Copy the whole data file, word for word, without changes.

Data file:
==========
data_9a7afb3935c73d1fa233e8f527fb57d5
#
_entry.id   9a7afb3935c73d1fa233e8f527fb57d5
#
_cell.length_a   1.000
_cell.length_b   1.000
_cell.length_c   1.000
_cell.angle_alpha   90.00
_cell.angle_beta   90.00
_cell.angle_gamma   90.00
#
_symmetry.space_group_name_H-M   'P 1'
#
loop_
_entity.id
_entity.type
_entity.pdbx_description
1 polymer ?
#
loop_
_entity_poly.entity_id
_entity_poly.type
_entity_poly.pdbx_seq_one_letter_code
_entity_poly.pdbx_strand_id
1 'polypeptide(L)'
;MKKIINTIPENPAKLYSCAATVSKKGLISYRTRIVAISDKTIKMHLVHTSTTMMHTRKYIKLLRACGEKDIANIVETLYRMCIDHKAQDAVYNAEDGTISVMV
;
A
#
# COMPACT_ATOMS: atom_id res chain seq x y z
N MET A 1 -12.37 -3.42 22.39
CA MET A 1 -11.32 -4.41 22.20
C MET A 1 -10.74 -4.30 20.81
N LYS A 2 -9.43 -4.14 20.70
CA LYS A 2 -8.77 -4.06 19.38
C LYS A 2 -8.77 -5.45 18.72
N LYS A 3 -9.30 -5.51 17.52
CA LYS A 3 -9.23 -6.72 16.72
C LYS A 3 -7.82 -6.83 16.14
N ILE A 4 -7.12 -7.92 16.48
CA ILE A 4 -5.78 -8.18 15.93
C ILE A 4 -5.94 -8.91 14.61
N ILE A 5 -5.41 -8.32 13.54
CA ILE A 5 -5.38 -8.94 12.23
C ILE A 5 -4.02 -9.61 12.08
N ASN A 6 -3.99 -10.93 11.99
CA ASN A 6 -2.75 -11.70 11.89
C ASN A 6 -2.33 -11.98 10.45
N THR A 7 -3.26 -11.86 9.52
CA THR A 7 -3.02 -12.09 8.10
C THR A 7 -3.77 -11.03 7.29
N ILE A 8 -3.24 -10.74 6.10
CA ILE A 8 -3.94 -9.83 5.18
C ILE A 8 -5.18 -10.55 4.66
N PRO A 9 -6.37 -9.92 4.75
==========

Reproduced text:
data_9a7afb3935c73d1fa233e8f527fb57d5
#
_entry.id   9a7afb3935c73d1fa233e8f527fb57d5
#
_cell.length_a   1.000
_cell.length_b   1.000
_cell.length_c   1.000
_cell.angle_alpha   90.00
_cell.angle_beta   90.00
_cell.angle_gamma   90.00
#
_symmetry.space_group_name_H-M   'P 1'
#
loop_
_entity.id
_entity.type
_entity.pdbx_description
1 polymer ?
#
loop_
_entity_poly.entity_id
_entity_poly.type
_entity_poly.pdbx_seq_one_letter_code
_entity_poly.pdbx_strand_id
1 'polypeptide(L)'
;MKKIINTIPENPAKLYSCAATVSKKGLISYRTRIVAISDKTIKMHLVHTSTTMMHTRKYIKLLRACGEKDIANIVETLYRMCIDHKAQDAVYNAEDGTISVMV
;
A
#
# COMPACT_ATOMS: atom_id res chain seq x y z
N MET A 1 -12.37 -3.42 22.39
CA MET A 1 -11.32 -4.41 22.20
C MET A 1 -10.74 -4.30 20.81
N LYS A 2 -9.43 -4.14 20.70
CA LYS A 2 -8.77 -4.06 19.38
C LYS A 2 -8.77 -5.45 18.72
N LYS A 3 -9.30 -5.51 17.52
CA LYS A 3 -9.23 -6.72 16.72
C LYS A 3 -7.82 -6.83 16.14
N ILE A 4 -7.12 -7.92 16.48
CA ILE A 4 -5.78 -8.18 15.93
C ILE A 4 -5.94 -8.91 14.61
N ILE A 5 -5.41 -8.32 13.54
CA ILE A 5 -5.38 -8.94 12.23
C ILE A 5 -4.02 -9.61 12.08
N ASN A 6 -3.99 -10.93 11.99
CA ASN A 6 -2.75 -11.70 11.89
C ASN A 6 -2.33 -11.98 10.45
N THR A 7 -3.26 -11.86 9.52
CA THR A 7 -3.02 -12.09 8.10
C THR A 7 -3.77 -11.03 7.29
N ILE A 8 -3.24 -10.74 6.10
CA ILE A 8 -3.94 -9.83 5.18
C ILE A 8 -5.18 -10.55 4.66
N PRO A 9 -6.37 -9.92 4.75